C.C.: I went to South America for eight months; went back to Canada for a bit; moved to Paris a second time. I didn’t really take [modeling] seriously until I came to New York. I came, I needed a visa, and it’s a bit more serious here. Agencies here are more focused on giving you a career as opposed to just giving you something to do every once in a while.

WWD: Do you have other long-term goals?
C.C.:
What I still want to do, but 10 years down the road, is [to study] nursing, get a midwife degree and work abroad doing midwifing.

WWD: When in New York, what do you do in your spare time?
C.C.: I love finding small French cafés that have good coffee, skateboarding in Central Park, biking, walking. I like taking the subway to areas that I haven’t been, getting off and exploring. I love hiking upstate.

WWD: Where do you see yourself living ultimately?
C.C.: I just bought some property in Toronto — all of my family is in Canada and I like the vibe of it more. But I like coming to New York for work, so I’ll probably always have a place here. I love South America. I think I’ll always travel.

WWD: Has your family always been supportive of your career?
C.C.: Yeah, though I don’t know if they fully understand it. In Canada, there’s not as much fashion stuff that comes out. My first job, going back 12 years ago, was a Macy’s flier — my family might still think that’s the kind of stuff that I do. But I got my dad an iPad last year for Christmas, so I sent him the Balmain photos.

WWD:
When reflecting on your career, do any moments in particular stand out?
C.C.: My favorite moment, funny enough, was when my booker called to let me know about Balmain. I was shooting on a beach in L.A. when she called and she was, like, “Hey, did you check your e-mail? Check it, I’ll stay on the phone.” Which I thought was a bit weird. But it was so nice for her to want to share that moment with me. I was so happy to have the opportunity. Everyone was congratulating me, but I was like, “Wait a minute, guys. I still have to shoot it, and it still has to look good. When it actually comes out, then we can all be okay, this is awesome.”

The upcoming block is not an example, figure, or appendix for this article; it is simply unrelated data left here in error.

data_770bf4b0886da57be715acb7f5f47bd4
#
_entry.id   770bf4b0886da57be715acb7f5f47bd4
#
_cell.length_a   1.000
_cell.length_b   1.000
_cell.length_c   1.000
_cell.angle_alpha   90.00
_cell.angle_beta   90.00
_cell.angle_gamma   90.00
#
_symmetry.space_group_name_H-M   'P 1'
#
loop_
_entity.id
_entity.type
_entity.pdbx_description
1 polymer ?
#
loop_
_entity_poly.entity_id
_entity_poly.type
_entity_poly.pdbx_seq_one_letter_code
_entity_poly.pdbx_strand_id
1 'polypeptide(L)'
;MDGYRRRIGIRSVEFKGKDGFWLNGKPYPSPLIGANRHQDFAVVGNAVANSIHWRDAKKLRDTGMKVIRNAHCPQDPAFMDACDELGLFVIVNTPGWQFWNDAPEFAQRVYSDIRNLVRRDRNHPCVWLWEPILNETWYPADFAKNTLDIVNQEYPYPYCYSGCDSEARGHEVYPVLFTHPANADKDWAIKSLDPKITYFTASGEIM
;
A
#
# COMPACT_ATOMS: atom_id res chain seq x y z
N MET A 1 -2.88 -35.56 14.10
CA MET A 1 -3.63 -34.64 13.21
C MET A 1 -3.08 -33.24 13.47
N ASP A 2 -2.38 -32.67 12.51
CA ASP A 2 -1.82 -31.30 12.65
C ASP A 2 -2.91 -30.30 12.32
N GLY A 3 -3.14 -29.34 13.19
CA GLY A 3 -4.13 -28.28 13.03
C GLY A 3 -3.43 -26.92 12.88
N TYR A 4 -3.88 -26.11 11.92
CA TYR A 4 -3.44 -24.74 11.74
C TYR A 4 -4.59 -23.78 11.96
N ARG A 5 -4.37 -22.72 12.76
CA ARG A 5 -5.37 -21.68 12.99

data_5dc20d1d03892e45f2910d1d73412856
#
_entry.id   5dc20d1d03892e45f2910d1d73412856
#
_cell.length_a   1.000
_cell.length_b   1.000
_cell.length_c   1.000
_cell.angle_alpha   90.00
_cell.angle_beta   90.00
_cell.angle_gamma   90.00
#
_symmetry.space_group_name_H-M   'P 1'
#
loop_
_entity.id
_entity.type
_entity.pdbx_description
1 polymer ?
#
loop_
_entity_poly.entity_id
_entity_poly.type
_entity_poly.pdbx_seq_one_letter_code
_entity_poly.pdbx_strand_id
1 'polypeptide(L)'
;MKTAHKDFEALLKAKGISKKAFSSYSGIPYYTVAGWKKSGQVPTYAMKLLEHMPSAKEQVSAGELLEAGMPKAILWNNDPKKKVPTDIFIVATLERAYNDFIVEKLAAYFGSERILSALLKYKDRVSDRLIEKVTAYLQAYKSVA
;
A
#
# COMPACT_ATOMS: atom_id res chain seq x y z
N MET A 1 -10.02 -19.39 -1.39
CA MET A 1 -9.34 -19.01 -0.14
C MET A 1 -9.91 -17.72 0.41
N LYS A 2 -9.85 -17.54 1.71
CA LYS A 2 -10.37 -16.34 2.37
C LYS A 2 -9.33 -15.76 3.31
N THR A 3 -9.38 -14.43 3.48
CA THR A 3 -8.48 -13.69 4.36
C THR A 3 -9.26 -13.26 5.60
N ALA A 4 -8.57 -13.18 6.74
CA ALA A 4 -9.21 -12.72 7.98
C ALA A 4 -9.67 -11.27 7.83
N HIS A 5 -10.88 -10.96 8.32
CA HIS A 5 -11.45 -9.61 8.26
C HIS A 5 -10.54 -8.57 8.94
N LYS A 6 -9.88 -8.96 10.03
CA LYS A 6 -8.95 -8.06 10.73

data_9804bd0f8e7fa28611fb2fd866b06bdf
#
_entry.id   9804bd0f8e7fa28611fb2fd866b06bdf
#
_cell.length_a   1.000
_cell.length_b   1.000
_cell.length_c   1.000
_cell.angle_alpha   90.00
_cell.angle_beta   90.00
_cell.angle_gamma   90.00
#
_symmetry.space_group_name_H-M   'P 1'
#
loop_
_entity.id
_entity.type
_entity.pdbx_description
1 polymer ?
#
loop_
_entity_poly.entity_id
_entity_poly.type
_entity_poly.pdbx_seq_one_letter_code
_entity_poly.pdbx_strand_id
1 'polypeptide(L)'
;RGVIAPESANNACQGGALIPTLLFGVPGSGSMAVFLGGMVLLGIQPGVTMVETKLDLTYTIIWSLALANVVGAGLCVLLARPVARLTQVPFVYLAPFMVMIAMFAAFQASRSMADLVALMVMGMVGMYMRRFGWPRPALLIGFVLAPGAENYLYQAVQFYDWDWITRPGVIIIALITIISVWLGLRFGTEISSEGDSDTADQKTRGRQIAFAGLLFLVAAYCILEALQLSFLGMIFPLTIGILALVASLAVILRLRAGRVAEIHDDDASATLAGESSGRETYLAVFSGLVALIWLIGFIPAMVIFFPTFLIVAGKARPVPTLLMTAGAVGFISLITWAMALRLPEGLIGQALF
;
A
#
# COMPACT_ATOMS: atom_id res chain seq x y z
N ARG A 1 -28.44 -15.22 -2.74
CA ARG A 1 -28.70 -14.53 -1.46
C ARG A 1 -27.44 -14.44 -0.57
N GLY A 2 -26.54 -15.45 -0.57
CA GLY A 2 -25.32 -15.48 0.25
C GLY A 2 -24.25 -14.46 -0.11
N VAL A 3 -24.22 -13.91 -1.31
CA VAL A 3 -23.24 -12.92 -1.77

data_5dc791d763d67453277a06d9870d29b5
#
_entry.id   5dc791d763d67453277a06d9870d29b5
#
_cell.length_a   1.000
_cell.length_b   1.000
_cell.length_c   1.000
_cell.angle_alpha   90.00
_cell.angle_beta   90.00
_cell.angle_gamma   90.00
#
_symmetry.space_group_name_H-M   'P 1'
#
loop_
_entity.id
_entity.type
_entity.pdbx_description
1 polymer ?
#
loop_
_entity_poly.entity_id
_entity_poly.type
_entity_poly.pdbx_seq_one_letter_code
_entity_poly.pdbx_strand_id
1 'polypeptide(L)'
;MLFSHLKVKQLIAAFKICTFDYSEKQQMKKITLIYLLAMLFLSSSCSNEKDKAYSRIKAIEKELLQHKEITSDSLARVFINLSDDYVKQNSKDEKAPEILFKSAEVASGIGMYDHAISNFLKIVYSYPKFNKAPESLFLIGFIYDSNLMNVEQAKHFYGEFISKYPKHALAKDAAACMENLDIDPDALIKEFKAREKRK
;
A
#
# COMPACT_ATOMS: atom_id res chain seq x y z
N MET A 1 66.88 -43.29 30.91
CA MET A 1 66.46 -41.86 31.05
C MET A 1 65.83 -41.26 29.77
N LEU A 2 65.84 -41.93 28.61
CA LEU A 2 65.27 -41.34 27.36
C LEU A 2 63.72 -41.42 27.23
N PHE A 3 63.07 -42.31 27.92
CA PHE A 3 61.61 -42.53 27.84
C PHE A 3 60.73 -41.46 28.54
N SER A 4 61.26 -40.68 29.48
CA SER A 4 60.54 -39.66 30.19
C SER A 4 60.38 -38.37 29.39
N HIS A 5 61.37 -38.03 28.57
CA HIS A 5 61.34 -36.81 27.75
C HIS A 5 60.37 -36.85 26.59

WWD: Weirdest thing you’ve ever done on a photo shoot?
C.C.: I had someone want me to get on a camel and I didn’t have any clothes on. I was like, “I’m not sitting on a camel naked. You’ve taken it too far” [she laughed]. I also had an albino python around my neck. They’re incredibly strong; the snake wants to go its own way. I’ve also shot with giraffes, elephants — so much weird stuff. And you never know when you show up what you’re going to be doing. You show up and it’s like, “Oh, I’m at a circus.”

WWD: How about runway?
C.C.: In 12 years, I’ve done one show, which is amazing to me.

WWD: Why do you think that is?
C.C.: I was a competitive swimmer in high school. My family is barrel-chested — they’ve been farming for 300 years, they were among the first settlers in Canada — and I’ve always had a strong build with broad shoulders. Probably for the first 10 years, agents would be like, “You have to be smaller.” The size of your hands, your wrists, your bone structure — for shows, all of that is important.

WWD: What show did you end up walking?
C.C.: Anthony Vaccarello [fall 2013], which was amazing. I was shooting for Self Service magazine that day, so I showed up 30 minutes before the show started. They whipped me together, and it was like being in a locker room for a sporting event. All these girls knew exactly what they were doing — they had probably done six shows that day. I was like, “Wait a minute, is it gonna be slippery?” And then it was over within five minutes. I was like, “Oh. That wasn’t bad at all.”